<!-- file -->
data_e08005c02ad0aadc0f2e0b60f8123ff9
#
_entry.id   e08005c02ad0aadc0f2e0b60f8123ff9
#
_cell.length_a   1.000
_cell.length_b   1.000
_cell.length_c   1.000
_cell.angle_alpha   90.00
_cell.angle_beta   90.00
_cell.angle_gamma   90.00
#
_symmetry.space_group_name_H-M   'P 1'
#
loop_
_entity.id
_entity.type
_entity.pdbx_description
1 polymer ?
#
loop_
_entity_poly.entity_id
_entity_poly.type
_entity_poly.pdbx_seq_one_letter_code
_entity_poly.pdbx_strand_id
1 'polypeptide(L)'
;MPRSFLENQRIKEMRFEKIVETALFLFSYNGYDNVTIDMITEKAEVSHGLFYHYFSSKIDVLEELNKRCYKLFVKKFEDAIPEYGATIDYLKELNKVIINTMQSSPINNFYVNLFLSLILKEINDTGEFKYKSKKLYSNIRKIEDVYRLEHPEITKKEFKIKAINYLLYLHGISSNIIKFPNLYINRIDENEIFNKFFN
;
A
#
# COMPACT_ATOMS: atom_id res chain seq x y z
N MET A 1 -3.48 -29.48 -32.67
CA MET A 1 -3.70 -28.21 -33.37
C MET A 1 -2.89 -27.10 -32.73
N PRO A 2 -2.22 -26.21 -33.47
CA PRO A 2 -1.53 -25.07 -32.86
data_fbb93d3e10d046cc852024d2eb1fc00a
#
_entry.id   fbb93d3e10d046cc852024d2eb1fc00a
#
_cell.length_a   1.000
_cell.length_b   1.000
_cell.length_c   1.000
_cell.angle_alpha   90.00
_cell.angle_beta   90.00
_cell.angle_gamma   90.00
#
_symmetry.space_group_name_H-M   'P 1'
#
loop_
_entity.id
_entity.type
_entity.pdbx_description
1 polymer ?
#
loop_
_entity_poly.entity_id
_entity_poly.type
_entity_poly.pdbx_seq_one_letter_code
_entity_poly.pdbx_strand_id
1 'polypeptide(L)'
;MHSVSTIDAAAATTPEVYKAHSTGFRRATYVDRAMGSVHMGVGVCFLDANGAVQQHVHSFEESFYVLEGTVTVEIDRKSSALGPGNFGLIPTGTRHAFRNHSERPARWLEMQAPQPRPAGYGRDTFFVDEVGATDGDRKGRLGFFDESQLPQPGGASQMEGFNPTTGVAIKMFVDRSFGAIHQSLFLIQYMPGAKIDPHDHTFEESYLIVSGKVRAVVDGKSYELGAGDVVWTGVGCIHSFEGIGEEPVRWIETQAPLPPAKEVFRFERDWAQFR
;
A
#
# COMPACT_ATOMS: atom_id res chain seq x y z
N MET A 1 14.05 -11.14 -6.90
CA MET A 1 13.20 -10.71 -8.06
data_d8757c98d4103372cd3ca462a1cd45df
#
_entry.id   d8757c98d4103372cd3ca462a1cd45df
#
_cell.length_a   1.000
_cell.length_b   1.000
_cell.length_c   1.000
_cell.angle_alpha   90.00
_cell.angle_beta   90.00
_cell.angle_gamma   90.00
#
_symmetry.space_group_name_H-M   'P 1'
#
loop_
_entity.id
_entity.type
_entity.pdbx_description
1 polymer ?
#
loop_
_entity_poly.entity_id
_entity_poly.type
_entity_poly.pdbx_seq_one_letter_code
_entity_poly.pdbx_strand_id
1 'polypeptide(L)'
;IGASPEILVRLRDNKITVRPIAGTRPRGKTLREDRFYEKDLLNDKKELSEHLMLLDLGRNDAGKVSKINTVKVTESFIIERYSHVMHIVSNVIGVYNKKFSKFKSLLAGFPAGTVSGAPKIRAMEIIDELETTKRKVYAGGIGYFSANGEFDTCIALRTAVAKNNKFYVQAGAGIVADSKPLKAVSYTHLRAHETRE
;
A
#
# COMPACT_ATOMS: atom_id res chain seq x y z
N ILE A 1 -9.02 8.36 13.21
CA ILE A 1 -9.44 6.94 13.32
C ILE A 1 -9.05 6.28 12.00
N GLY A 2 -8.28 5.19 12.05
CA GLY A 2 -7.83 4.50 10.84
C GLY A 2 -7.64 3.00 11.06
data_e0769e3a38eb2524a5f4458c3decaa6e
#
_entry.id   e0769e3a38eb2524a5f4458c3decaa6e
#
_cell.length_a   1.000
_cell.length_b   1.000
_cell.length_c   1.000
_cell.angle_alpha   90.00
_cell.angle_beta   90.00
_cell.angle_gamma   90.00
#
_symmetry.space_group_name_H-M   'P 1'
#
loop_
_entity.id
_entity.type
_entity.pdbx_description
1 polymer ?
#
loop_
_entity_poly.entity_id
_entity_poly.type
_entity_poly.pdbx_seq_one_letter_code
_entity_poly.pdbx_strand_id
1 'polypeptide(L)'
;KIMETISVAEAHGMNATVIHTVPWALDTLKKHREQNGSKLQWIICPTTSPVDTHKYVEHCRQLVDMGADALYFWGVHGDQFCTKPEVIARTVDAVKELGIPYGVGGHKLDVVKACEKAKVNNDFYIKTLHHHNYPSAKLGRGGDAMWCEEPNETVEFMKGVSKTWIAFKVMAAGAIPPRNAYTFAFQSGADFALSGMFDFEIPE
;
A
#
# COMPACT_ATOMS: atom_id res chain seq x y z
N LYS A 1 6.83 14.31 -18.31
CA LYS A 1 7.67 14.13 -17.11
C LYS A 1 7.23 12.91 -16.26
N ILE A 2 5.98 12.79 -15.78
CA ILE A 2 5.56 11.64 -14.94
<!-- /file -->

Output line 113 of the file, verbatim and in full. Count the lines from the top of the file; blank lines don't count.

_cell.angle_gamma   90.00